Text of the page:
MIAMI (AP) _ The former neighborhood watch volunteer charged in the fatal shooting of an unarmed black teen that led to national protests will try to have the murder charge dismissed under Florida's “stand your ground'' self-defense law, his attorney said Thursday.
George Zimmerman shot 17-year-old Trayvon Martin after a confrontation in Zimmerman's gated community, where Martin was visiting. The case drew anger because Zimmerman was not arrested for weeks after the shooting.
The hearing, which likely won't take place for several months, will amount to a mini-trial involving much of the evidence collected by prosecutors as well as expert testimony from both sides.
“Most of the arguments, witnesses, experts and evidence that the defense would muster in a criminal trial will be presented in the `stand your ground' hearing,'' said the statement posted by Zimmerman attorney Mark O'Mara on Zimmerman's official defense website.
Although the posting did not say so, legal experts say it's likely that Zimmerman himself would testify since he is the sole survivor of the Feb. 26 confrontation.
Under the “stand your ground'' law, Circuit Judge Kenneth Lester can dismiss the charges if Zimmerman conclusively shows he fatally shot Martin because he “reasonably believed'' he might be killed or suffer “great bodily harm'' at the hands of the unarmed teenager. The law also says a person has no duty to retreat in the face of such a threat.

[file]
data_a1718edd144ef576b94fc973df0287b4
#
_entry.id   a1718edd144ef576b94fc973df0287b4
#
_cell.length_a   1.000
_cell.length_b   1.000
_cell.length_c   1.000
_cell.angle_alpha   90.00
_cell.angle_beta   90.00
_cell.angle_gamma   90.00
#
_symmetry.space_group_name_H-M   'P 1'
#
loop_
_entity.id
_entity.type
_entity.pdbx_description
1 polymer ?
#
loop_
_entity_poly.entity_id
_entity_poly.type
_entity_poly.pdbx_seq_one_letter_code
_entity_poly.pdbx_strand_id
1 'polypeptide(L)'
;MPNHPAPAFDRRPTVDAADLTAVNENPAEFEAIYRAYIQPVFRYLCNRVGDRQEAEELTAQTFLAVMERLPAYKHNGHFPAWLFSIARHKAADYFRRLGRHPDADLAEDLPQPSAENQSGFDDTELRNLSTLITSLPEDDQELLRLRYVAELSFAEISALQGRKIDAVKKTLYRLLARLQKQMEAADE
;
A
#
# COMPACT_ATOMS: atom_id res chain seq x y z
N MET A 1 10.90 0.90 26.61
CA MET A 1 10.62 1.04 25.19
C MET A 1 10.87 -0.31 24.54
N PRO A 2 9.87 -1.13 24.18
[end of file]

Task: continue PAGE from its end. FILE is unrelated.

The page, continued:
Janet Johnson, a Jacksonville defense attorney who has represented defendants in other “stand your ground'' cases, said Zimmerman has a good chance to win his claim if he can also show he was in a place where he had a legal right to be and that he didn't create the danger.
“Or, if he did, he had abandoned that activity when Mr. Martin `attacked' him,'' Johnson said in an email. “There's only one side since Trayvon Martin can't testify.''
Evidence released by prosecutors, the website statement said, shows “clear support for a strong claim of self-defense.'' The statement urged “everyone to be patient during this process and to reserve judgment until the evidence is presented in the `stand your ground' hearing.''
Prosecutors released 76 pages of additional evidence Thursday, mostly consisting of Zimmerman's community college school records. But they also released a grainy photograph that they described as “depicting the killing of a person,'' presumably Martin.
In a subsequent email, they asked news media to not use the photo, which they said due to its content is exempt from the state's public records law. The extremely dark, poor-quality photo shows a small, unrecognizable shape at the center of the frame.
Martin's parents have contended that Zimmerman singled out their son as he was returning from a convenience store because he was black and that it was Zimmerman's aggression that led to his death.
Zimmerman, who is free on $1 million bail, faces a possible life prison sentence if convicted of second-degree murder.
If his “stand your ground'' claim succeeds, however, the criminal charge would be dismissed and Zimmerman could not be held liable in any civil action such as a wrongful death lawsuit. Prosecutors would likely appeal a successful self-defense claim.
A spokeswoman for special prosecutor Angela Corey declined comment Thursday. An attorney for Martin's parents did not immediately return a telephone call seeking comment.